The real difficulties for me began when we were moved to begin our apprenticeship on the shop floor. The guy I was apprenticed to was an unpleasant individual with a bullying attitude, so I went downhill pretty rapidly. On the production line it seemed to me to be pretty chaotic. There was limited space inside a fuselage and several trades working in there at the same time. This often necessitated working over, under or around someone else; you couldn’t have any hang ups about physical contact. Sadly though, this was exactly my problem, so I really felt uncomfortable in that environment.
Eventually, someone realised that the chemistry of the relationship I was in was making me ill. So I was switched to work with an older gentleman who was much more experienced and, crucially, kinder than the previous guy. This chap also seemed positively laid back about the whole work thing; spending quite a bit of time sitting on his toolbox smoking his pipe.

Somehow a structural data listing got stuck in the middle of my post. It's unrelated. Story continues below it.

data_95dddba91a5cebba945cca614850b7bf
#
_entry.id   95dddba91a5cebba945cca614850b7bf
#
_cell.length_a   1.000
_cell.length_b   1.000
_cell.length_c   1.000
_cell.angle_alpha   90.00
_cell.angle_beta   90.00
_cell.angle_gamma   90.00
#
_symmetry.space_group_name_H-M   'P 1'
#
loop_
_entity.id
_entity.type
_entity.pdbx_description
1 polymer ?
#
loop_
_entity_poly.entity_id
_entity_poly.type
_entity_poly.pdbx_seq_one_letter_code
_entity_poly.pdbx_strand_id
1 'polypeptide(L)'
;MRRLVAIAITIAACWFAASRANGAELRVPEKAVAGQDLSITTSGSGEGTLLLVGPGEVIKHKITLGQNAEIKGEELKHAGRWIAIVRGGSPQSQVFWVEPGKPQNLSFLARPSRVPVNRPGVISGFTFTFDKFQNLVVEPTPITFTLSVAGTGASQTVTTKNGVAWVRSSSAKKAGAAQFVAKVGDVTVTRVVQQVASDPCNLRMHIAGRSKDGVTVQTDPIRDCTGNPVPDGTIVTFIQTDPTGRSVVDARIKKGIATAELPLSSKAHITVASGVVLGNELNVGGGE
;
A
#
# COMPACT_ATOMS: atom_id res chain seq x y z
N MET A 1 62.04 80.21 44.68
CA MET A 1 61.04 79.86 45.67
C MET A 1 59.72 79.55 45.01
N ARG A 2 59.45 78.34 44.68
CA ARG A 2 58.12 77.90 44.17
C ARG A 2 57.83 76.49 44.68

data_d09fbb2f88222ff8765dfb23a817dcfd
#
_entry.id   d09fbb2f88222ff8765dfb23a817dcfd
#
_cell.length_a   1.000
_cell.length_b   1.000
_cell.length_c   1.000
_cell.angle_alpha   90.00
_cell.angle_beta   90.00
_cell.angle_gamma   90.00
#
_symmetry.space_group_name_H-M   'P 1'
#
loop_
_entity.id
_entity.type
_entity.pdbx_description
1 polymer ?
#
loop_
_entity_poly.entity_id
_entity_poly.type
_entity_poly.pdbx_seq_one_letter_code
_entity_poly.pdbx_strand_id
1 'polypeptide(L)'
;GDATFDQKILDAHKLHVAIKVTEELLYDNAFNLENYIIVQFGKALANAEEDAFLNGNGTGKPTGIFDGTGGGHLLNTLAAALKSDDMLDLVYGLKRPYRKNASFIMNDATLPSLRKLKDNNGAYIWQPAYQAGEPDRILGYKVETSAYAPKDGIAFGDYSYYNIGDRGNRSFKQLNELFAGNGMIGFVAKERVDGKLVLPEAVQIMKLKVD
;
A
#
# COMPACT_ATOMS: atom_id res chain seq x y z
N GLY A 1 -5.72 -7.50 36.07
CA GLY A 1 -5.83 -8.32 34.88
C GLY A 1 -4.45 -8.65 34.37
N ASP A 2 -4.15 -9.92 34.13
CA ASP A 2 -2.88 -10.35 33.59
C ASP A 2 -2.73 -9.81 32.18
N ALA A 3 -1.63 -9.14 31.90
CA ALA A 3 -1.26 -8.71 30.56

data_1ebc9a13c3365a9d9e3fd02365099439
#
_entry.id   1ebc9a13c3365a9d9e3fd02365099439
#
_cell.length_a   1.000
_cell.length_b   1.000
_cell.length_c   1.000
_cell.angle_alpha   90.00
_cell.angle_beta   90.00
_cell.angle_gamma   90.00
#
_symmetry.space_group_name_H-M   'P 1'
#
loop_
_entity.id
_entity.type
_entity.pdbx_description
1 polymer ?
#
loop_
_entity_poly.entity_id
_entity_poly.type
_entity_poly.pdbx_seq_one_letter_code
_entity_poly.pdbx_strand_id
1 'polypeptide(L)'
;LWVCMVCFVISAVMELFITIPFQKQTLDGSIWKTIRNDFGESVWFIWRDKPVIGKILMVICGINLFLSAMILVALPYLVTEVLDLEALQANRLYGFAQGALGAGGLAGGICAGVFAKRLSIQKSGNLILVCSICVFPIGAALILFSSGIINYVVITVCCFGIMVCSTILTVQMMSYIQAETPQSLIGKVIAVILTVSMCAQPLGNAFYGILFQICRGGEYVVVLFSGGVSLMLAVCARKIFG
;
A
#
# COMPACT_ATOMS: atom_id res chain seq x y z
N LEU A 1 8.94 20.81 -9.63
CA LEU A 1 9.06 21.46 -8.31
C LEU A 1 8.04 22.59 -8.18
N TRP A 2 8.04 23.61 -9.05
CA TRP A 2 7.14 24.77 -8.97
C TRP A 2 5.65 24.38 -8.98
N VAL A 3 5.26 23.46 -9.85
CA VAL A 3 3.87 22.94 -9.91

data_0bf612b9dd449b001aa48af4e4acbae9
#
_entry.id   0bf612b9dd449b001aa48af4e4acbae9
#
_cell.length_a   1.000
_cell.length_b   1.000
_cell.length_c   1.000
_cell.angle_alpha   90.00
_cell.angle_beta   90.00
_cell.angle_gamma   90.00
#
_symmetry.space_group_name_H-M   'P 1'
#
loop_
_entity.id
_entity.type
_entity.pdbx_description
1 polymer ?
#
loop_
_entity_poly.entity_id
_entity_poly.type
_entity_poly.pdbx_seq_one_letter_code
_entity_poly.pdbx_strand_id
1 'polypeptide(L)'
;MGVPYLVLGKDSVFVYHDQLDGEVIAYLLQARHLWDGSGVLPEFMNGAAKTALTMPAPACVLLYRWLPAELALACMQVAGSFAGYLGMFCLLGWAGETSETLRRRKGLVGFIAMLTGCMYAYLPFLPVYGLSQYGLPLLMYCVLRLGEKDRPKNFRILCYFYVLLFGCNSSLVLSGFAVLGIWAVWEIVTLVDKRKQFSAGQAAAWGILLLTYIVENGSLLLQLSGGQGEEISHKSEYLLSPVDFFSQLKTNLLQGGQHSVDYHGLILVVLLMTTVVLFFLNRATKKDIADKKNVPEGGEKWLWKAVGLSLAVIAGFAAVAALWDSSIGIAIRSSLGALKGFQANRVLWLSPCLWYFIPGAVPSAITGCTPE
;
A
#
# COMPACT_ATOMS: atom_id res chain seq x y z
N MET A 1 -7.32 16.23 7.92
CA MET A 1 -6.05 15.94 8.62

Quite by accident, I think, he managed to tap into my learning style. He gave me small projects and minor responsibilities. One that sticks in my mind, is the day he gave me a stainless steel bolt out of his scrap box and tasked me with making a replacement hinge for his broken reading glasses; I relished the challenge and he was happy with the result.
I spent quite a bit of time during my apprenticeship learning new skills. The factory was divided into departments that dealt with different processes and materials, and I was moved around to spend some time working with those related to my chosen discipline. So I gained experience working with a variety of metals, plastics, wood, bonding agents and their related processes. All this variety was one of the better aspects of my whole period in training. However, once I’d completed all this and finished serving my time, the world of work on the shop floor was a bit of a let down. Modern production methods demanded speed and efficiency. Construction of the aircraft was broken down into stages and it was considered more efficient to have the workers dedicate themselves to a limited number of tasks; tasks that were mostly repetitive and unstimulating. I couldn’t understand why they had invested so much in training me in such a wealth of skills, only to have me doing the same things over and over. Consequently I became quite depressed and alienated and eventually resigned.